COLUMBIA -- Sometimes, the most valuable lessons come with a price. Fortunately for the Gamecocks, what Melvin Watson learned in the final seconds Wednesday night didn't cost them a victory.
"I should have known better, I got caught up in the flow of the game and we didn't need the shot," said the Gamecocks' senior guard after South Carolina won its 16th straight conference home game by defeating Vanderbilt 71-70 at Frank McGuire Arena. "I guess we were just meant to win that game. I'm happy. I learned from it, and if I'm ever in that situation again, I promise I'll keep the ball in my hands until I get fouled."
With the ball and a one-point lead, Watson's floater missed and Vanderbilt's Billy DiSpaltro pulled down the key rebound with 4.5 seconds to go. DiSpaltro tossed a perfect outlet pass to Drew Maddux, who stood downcourt unguarded with a clear path to the potential game-winning layup.
But Maddux mishandled the pass, the ball went out of bounds with .3 seconds, and Watson and the Gamecocks heaved a sigh of relief.
"(Maddux) was wide open, I still can't believe he missed it," said Watson, who finished with 13 points and six assists. "I thanked him after the game. I told him how much we appreciated that."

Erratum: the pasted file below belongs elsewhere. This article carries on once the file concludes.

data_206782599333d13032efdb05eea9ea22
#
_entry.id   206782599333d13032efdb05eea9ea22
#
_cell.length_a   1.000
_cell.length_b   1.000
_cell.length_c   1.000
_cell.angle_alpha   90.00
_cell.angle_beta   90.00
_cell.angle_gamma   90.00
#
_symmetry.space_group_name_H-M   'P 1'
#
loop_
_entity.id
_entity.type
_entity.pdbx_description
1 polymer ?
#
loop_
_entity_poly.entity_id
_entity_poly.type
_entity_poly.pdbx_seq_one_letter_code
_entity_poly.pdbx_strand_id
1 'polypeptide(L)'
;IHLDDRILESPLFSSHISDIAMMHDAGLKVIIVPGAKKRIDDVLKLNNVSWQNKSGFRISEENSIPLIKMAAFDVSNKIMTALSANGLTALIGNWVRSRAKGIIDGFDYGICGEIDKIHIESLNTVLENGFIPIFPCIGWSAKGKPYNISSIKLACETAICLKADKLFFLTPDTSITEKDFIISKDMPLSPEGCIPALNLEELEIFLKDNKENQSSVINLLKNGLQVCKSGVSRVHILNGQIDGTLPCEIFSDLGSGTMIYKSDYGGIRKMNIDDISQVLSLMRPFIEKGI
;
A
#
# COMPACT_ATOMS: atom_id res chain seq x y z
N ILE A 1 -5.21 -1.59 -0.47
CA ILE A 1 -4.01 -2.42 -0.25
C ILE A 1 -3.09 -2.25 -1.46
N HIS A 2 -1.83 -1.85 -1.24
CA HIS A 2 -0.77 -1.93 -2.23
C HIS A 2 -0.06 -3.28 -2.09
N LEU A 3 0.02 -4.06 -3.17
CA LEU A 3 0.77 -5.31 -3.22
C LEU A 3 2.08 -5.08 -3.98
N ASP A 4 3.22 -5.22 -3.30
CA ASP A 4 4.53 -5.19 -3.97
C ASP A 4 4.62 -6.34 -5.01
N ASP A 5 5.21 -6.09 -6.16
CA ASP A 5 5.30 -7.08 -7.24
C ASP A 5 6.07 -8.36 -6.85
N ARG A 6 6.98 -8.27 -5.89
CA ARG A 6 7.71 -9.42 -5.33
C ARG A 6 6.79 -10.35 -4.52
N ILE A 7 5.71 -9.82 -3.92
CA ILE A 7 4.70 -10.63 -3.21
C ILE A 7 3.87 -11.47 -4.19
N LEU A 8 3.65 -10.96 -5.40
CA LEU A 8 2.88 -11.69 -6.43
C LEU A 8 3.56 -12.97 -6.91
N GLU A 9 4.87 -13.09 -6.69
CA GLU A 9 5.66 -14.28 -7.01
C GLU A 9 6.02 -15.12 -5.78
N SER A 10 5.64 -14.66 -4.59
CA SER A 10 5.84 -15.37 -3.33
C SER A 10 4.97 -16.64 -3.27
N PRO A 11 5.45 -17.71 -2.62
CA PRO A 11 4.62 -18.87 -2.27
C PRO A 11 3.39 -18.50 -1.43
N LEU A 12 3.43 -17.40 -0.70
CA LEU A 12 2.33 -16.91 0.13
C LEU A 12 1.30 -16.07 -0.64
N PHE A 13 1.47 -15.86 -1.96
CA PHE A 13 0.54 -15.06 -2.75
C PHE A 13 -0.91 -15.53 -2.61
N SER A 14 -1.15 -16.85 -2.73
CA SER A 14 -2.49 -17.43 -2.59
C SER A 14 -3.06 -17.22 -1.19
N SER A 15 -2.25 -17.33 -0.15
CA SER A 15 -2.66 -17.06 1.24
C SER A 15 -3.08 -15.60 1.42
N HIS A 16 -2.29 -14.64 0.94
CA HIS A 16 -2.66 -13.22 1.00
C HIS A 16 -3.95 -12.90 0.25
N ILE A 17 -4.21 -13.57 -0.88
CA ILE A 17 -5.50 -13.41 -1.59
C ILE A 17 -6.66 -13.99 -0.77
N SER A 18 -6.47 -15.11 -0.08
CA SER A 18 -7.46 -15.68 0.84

Coach Eddie Fogler was happy, as well.
"We were fortunate at the end," said Fogler, whose Gamecocks were coming off an 11-point loss to Ole Miss on Saturday, their worst SEC loss in the past two seasons. South Carolina shot 36 percent against the Rebels and committed a season-high 24 turnovers. "We didn't play smart in the last 20 seconds. We weren't very smart down the stretch. But I
think we still played much better than we did at Ole Miss."
Despite a turnover-filled first half, poor shooting throughout from leading scorer BJ McKie and the continued lack of inside scoring, South Carolina improved to 9-2, 1-1 in the Southeastern Conference. The win gave the Gamecocks their best 11-game start since the 1970-71 team opened 10-1.
Better, perhaps in contrast to the poor showing at Ole Miss, but the Gamecocks struggled against aggressive zone defense by Vanderbilt (11-4, 0-2 SEC).
McKie, averaging 18.2 points coming in, had the most difficulty. He finished with 13 points on 2-for-13 shooting, including 0-for-7 from 3-point range.
In the first half, when he went 0-for-6, a pair of bad misses helped open the floodgates for Vandy, when the Commodores' 12-0 run gave them a 30-28 lead with 3:51 remaining.
"It was just another one of those nights, the shots haven't been falling for me lately," said McKie, who shot 23 percent from the floor and scored a season-low 11 points against Ole Miss. "It's just one of those things, but I thought as a team we played much better tonight. You know the team's doing the job when the leading scorer has a night like I had and we still win."
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